The Journey Continues: This all originated with my mom, who had this idea that I should launch a voyage of discovery (my cool way of putting it) and spend the entire summer exploring the world outside me and the world within (whatever that means) by driving a luxury camper from Los Angeles to my Uncle Marshall’s in Atlanta. I am supposed to “court the unpredictable,” she says, “travel into the uncharted, the mysterious, even the frightening.”
SECOND GROWTH, by Joan L. Cannon
   Second Growth is about overcoming the past, about learning how to accept as well as how to offer help. A brilliant physician must find a way to heal himself — in spite of himself.
Cover Not Set
THE LIMITEDS, A Geocaching Mystery, Vol. 2. by Jennifer Kirsch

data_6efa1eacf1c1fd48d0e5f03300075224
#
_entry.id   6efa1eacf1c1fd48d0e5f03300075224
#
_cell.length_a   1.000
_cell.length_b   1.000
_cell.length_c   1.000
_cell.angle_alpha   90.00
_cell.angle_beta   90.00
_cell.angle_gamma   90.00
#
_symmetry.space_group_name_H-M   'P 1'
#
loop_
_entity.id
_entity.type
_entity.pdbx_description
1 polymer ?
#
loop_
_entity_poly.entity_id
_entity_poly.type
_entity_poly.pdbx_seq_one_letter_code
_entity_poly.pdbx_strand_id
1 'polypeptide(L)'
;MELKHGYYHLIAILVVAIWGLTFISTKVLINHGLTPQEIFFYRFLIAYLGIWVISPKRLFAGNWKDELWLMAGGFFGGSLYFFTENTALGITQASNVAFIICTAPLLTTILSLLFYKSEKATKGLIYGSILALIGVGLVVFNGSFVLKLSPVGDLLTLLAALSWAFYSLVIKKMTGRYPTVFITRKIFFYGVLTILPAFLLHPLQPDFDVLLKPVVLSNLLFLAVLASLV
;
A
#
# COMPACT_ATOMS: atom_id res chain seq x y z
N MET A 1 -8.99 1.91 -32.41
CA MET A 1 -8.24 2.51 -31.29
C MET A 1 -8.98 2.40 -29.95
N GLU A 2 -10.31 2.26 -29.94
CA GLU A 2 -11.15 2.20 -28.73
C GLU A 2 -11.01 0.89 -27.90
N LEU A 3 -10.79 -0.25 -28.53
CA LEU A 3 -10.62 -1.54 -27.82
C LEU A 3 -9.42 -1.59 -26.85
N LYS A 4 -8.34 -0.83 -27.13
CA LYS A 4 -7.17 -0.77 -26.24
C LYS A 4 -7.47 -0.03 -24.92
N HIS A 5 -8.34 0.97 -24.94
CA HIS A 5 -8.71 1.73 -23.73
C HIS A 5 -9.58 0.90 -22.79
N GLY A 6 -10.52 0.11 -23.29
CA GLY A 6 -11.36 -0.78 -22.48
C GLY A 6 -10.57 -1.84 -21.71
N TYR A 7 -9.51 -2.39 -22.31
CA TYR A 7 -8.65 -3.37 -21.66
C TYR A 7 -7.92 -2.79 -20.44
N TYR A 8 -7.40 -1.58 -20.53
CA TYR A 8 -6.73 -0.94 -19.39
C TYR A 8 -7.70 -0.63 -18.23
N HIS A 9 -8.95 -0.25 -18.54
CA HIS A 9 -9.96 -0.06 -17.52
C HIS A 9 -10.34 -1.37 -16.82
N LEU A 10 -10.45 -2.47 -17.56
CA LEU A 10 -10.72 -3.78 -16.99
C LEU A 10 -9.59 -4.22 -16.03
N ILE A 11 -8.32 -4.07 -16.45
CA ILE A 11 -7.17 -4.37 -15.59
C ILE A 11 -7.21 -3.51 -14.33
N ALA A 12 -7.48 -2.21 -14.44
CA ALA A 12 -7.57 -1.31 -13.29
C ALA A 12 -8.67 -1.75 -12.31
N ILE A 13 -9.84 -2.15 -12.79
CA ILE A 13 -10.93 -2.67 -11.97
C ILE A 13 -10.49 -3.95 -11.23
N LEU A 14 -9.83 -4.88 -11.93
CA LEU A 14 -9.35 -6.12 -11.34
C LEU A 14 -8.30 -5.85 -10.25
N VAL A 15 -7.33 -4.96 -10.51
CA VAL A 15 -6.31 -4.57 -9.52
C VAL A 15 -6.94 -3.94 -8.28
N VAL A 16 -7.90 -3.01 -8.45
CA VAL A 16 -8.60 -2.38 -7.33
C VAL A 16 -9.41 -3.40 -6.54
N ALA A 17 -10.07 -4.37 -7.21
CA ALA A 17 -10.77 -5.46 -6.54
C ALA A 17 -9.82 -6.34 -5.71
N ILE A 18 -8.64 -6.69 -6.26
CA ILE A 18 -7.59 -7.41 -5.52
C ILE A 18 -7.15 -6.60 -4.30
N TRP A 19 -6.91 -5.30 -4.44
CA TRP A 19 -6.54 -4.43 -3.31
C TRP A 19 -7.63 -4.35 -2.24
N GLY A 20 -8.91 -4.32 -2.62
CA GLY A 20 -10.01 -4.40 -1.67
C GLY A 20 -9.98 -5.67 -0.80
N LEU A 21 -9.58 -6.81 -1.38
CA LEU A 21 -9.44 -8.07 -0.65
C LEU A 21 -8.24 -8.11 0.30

Fourteen-year-old, Luke, dreams of spending July at Camp Unlimited, where campers explore cave networks, set off fireworks in pyrotech workshops, and sleep in tree house hammocks. But to get into the camp, Luke needs to demonstrate excellence in a sport, the arts, or school. More likely, he’ll end up at SURF, his town’s rec camp, where athlete’s foot, mildew, and warts plague the gym, bedbugs and lice infest the couches, and clumps of hair make frequent appearances in the burgers. When weird blobs start popping up on Luke’s computer, he’s too busy trying to complete his Unlimited application to notice. But when the blobs start looking like a secret, uncharted geocache, he and his friend Gabe follow their trail, only to find themselves battling superbug viruses and navigating labyrinths while on a quest to save lives.